BBB seminar: Ulrich Technau
Reconstructing the Urmetazoa: The cnidarians and the evolution of developmental mechanisms
Sars International Centre for Marine Molecular Biology, Bergen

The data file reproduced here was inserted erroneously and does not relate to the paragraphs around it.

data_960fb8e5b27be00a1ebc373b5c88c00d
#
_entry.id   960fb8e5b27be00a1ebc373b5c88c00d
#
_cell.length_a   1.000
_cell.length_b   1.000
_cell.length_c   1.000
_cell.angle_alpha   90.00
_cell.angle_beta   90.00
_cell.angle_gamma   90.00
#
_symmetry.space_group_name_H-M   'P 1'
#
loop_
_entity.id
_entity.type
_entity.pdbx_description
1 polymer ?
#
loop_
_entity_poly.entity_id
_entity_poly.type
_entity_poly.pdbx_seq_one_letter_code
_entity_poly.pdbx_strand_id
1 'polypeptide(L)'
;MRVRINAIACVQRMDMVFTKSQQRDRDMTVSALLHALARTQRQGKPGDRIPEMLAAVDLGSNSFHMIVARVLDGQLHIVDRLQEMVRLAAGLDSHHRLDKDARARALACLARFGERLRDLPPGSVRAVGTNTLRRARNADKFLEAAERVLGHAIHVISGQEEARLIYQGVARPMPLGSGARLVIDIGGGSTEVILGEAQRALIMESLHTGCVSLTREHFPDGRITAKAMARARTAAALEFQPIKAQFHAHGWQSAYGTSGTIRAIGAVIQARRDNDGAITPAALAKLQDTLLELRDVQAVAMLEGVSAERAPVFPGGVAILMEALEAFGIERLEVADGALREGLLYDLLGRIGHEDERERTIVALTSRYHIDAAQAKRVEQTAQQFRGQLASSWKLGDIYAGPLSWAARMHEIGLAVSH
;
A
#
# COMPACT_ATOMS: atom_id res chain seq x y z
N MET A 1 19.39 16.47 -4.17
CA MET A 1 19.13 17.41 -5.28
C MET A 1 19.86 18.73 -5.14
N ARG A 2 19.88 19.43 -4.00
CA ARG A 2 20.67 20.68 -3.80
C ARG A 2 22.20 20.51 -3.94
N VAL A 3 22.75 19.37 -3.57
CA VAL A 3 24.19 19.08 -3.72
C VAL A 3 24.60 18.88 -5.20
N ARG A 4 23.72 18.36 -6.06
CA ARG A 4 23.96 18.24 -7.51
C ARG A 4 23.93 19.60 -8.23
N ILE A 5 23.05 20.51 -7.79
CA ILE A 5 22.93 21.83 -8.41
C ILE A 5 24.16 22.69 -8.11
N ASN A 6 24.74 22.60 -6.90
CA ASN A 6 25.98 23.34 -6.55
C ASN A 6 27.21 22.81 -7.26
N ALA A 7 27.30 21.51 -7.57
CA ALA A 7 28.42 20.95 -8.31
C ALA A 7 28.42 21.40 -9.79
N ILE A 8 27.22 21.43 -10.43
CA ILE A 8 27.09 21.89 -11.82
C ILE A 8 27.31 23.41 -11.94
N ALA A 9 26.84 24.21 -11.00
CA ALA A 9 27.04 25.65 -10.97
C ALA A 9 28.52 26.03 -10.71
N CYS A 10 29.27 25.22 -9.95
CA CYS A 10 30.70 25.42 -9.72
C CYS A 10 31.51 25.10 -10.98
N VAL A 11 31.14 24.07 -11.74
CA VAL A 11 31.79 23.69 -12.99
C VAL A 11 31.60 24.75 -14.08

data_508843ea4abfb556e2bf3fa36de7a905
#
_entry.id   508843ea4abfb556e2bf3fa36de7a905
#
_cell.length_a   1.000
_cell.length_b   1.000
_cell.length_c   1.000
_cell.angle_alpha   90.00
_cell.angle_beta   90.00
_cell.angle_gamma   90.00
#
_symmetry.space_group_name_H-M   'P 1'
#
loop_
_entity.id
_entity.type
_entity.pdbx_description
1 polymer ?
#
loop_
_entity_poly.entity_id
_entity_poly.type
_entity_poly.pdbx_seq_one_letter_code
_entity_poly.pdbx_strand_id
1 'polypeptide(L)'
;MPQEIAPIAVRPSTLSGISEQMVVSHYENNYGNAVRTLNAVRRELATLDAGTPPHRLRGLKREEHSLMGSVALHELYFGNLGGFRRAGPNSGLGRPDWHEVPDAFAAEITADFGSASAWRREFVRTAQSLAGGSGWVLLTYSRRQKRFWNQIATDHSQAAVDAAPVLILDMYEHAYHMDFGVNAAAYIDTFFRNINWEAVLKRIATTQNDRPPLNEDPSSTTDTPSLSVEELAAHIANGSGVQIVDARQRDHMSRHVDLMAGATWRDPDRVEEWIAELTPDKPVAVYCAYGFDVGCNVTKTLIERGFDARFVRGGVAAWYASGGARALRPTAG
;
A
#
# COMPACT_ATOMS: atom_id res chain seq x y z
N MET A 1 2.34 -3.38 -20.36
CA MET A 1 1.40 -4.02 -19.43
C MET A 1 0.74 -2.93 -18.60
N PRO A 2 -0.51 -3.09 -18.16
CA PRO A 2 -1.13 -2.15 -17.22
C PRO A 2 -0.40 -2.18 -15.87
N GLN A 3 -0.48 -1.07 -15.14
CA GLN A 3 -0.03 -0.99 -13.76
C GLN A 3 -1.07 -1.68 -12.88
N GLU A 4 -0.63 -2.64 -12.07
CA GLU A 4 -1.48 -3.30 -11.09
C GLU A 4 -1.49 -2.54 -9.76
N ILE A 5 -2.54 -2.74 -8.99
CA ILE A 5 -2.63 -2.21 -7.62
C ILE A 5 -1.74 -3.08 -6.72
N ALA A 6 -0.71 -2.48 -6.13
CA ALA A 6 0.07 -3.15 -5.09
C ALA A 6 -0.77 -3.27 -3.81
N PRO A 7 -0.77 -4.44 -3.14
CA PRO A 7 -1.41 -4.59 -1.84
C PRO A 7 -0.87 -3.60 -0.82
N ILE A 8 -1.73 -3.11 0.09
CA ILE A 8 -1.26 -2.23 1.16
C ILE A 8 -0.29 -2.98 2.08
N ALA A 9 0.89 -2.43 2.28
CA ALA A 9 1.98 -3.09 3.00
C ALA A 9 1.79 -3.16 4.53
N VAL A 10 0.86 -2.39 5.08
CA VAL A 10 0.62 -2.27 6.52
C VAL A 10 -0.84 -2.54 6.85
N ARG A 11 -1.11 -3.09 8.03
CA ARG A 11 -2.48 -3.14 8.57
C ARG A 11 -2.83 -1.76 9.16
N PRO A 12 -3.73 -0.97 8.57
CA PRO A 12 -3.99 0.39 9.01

Cnidaria are basal Metazoa which arose early in animal evolution and are the best studied outgroup for the Bilateria, to which the majority of animals belongs. They are considered to be radially symmetric and diploblastic, i.e. they consist of endoderm and ectoderm only and lack true mesoderm. In an attempt to trace the evolution of the mesoderm, we isolated a number of "mesodermal" genes from the cnidarians Hydra and Nematostella. We investigated in more detail the role of Brachyury, a T-box transcription factor in these animals as well as in heterologous systems. The expression analysis of a number of further mesodermal marker genes in Nematostella indicates that the diploblastic common ancestor of Cnidaria and Bilateria possessed already the molecular machinery necessary to make mesoderm. More recently, we carried out an extensive EST screen in Nematostella. Our analysis revealed an unexpected complexity of the genetic repertoire of these simple animals, indicating that the common ancestor of Cnidaria and Bilateria was genetically highly complex. The data further emphasize the importance of gene loss during the evolution of most extant animal lineages, including the major model organisms such as Drosophila and C. elegans.